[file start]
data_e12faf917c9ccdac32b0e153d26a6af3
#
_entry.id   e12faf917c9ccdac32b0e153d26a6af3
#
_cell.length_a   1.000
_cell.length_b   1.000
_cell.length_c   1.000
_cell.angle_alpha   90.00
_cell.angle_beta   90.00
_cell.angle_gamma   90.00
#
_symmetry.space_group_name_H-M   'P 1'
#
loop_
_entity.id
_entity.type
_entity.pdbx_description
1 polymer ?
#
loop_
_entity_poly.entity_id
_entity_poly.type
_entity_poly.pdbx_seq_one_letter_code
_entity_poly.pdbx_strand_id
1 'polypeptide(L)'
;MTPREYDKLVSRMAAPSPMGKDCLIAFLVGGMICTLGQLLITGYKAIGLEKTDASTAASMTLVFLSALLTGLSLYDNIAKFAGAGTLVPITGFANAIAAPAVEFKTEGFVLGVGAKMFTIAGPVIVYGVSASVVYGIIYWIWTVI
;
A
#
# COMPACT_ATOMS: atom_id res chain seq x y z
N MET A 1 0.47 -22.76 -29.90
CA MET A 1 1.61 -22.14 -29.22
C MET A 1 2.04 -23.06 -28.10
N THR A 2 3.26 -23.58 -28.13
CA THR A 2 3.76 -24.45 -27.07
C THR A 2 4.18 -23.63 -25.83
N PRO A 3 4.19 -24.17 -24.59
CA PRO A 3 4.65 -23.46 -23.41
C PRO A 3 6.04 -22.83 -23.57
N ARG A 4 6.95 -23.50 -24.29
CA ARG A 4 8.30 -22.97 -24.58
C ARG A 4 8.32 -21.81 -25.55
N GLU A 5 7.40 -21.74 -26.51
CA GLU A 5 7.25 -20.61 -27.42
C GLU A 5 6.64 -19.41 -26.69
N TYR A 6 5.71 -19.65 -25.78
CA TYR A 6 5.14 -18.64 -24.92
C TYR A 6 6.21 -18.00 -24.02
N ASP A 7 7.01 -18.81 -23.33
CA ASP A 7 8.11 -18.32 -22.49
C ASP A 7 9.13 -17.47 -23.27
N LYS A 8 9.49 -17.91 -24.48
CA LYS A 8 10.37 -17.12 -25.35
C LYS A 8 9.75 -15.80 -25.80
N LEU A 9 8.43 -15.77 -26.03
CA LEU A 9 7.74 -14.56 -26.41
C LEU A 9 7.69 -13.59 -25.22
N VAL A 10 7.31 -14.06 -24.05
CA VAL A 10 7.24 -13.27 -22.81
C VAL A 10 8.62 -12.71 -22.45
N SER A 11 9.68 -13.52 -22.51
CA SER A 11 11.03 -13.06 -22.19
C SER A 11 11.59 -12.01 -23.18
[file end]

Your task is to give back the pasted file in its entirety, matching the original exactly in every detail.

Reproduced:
data_e12faf917c9ccdac32b0e153d26a6af3
#
_entry.id   e12faf917c9ccdac32b0e153d26a6af3
#
_cell.length_a   1.000
_cell.length_b   1.000
_cell.length_c   1.000
_cell.angle_alpha   90.00
_cell.angle_beta   90.00
_cell.angle_gamma   90.00
#
_symmetry.space_group_name_H-M   'P 1'
#
loop_
_entity.id
_entity.type
_entity.pdbx_description
1 polymer ?
#
loop_
_entity_poly.entity_id
_entity_poly.type
_entity_poly.pdbx_seq_one_letter_code
_entity_poly.pdbx_strand_id
1 'polypeptide(L)'
;MTPREYDKLVSRMAAPSPMGKDCLIAFLVGGMICTLGQLLITGYKAIGLEKTDASTAASMTLVFLSALLTGLSLYDNIAKFAGAGTLVPITGFANAIAAPAVEFKTEGFVLGVGAKMFTIAGPVIVYGVSASVVYGIIYWIWTVI
;
A
#
# COMPACT_ATOMS: atom_id res chain seq x y z
N MET A 1 0.47 -22.76 -29.90
CA MET A 1 1.61 -22.14 -29.22
C MET A 1 2.04 -23.06 -28.10
N THR A 2 3.26 -23.58 -28.13
CA THR A 2 3.76 -24.45 -27.07
C THR A 2 4.18 -23.63 -25.83
N PRO A 3 4.19 -24.17 -24.59
CA PRO A 3 4.65 -23.46 -23.41
C PRO A 3 6.04 -22.83 -23.57
N ARG A 4 6.95 -23.50 -24.29
CA ARG A 4 8.30 -22.97 -24.58
C ARG A 4 8.32 -21.81 -25.55
N GLU A 5 7.40 -21.74 -26.51
CA GLU A 5 7.25 -20.61 -27.42
C GLU A 5 6.64 -19.41 -26.69
N TYR A 6 5.71 -19.65 -25.78
CA TYR A 6 5.14 -18.64 -24.92
C TYR A 6 6.21 -18.00 -24.02
N ASP A 7 7.01 -18.81 -23.33
CA ASP A 7 8.11 -18.32 -22.49
C ASP A 7 9.13 -17.47 -23.27
N LYS A 8 9.49 -17.91 -24.48
CA LYS A 8 10.37 -17.12 -25.35
C LYS A 8 9.75 -15.80 -25.80
N LEU A 9 8.43 -15.77 -26.03
CA LEU A 9 7.74 -14.56 -26.41
C LEU A 9 7.69 -13.59 -25.22
N VAL A 10 7.31 -14.06 -24.05
CA VAL A 10 7.24 -13.27 -22.81
C VAL A 10 8.62 -12.71 -22.45
N SER A 11 9.68 -13.52 -22.51
CA SER A 11 11.03 -13.06 -22.19
C SER A 11 11.59 -12.01 -23.18